Science is often deemed to be a challenging subject across the world, but it also seems to be particularly stressful in Malaysia. This is because the Malaysian government has found the number of science university graduates over the past decades to be insufficient in meeting the critical mass of engineers, scientists, doctors and technology pioneers needed for Malaysia to realise its ambitions of becoming a developed nation. At one point, Tun Dr Mahathir expressed his goal for Malaysia to prepare local scientists to become Nobel science laureates.
Regardless of whether you intend to pursue the science or arts stream in upper secondary, mastering science when you first encounter it (in Form 1 and Form 2) will be helpful in applying scientific knowledge in your decision making and problem solving processes you undertake on a day to day basis. Here are some tips on how you can excel in Form 1 and Form 2 science:
1. Make it interesting
The general lack of interest in science in Malaysia is often attributed to how it is taught in schools. Teachers often focus solely on the theory, resulting in classes that mainly revolve around dry textbook passages. If you happen to have a relatively uninspiring teacher, do not give up on the subject. In today’s vibrant online world, you can easily find documentaries and online videos that can deepen your scientific curiosity.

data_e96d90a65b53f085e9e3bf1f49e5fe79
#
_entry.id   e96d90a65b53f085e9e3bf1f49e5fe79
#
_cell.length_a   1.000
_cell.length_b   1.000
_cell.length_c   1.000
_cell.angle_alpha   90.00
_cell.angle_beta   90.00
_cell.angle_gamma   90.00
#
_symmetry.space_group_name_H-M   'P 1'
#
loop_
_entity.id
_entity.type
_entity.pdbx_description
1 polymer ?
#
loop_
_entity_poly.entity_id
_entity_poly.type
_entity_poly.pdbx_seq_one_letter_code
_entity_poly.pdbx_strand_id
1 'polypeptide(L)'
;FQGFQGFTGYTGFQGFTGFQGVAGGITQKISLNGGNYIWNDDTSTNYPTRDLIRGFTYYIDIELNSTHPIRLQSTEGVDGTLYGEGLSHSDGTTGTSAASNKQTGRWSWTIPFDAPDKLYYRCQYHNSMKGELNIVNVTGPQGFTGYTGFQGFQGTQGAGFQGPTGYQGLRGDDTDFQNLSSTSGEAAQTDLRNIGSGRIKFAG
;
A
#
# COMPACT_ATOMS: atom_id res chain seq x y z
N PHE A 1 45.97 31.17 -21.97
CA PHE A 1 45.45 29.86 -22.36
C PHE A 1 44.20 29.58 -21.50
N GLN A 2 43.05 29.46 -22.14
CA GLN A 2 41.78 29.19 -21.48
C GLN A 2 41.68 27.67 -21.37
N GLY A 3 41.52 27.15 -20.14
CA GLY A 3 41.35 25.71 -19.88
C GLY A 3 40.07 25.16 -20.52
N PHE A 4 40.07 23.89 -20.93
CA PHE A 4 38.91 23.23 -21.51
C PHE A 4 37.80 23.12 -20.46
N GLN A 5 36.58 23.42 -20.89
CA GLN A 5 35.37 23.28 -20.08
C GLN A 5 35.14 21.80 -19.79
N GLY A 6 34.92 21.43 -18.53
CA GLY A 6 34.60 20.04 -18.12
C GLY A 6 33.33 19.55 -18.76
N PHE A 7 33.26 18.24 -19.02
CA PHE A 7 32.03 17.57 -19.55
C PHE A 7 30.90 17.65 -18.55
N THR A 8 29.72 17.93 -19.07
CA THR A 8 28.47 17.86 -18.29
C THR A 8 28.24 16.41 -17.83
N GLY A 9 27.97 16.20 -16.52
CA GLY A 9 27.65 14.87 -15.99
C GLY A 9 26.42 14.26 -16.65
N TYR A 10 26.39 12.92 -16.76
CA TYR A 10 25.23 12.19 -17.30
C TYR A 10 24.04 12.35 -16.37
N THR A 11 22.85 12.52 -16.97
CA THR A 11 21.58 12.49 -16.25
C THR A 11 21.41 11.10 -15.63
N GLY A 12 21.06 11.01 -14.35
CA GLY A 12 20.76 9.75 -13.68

Furthermore, science can seem like an unlikely pursuit because scientists are not in the public eye to the same extent that actors, politicians, musicians and athletes are. Take the time to read up on the personal lives of influential scientists, and let their unique passions and ambitions inspire you.
2. Understand the scientific process
When you learn science in class, you only encounter the end-product of the scientific method: the proven laws, theorems, and facts that govern our physical, chemical and biological worlds. Think about how this information was once simply a hypothesis in a scientist’s mind, and how experiments and tests were performed to prove or disprove a scientific theory. Think about how laboratory experiments are designed and executed for this purpose. This will help you hone the critical thinking skills that will allow you to excel in science early on in secondary school.
3. Study in groups if necessary
The image of scientists as a lone genius who works long, solitary hours in a laboratory is common. Much of science is actually the product of collaboration, dialogue and discussion. If you find that you can absorb the material better by studying with a friend or a few classmates, then you should make the time to do so. Your peers can help you understand difficult concepts, test you on what you have learnt, and inspire you to learn more.
At the end of the day, do not buy into the stereotype that science is only for “nerds” or “geeks”. We all benefit from the scientific process and its technological applications. Anyone can learn about the scientific method, become familiar with scientific facts and even train to become a scientist. All it takes is consistent interest and effort on your part.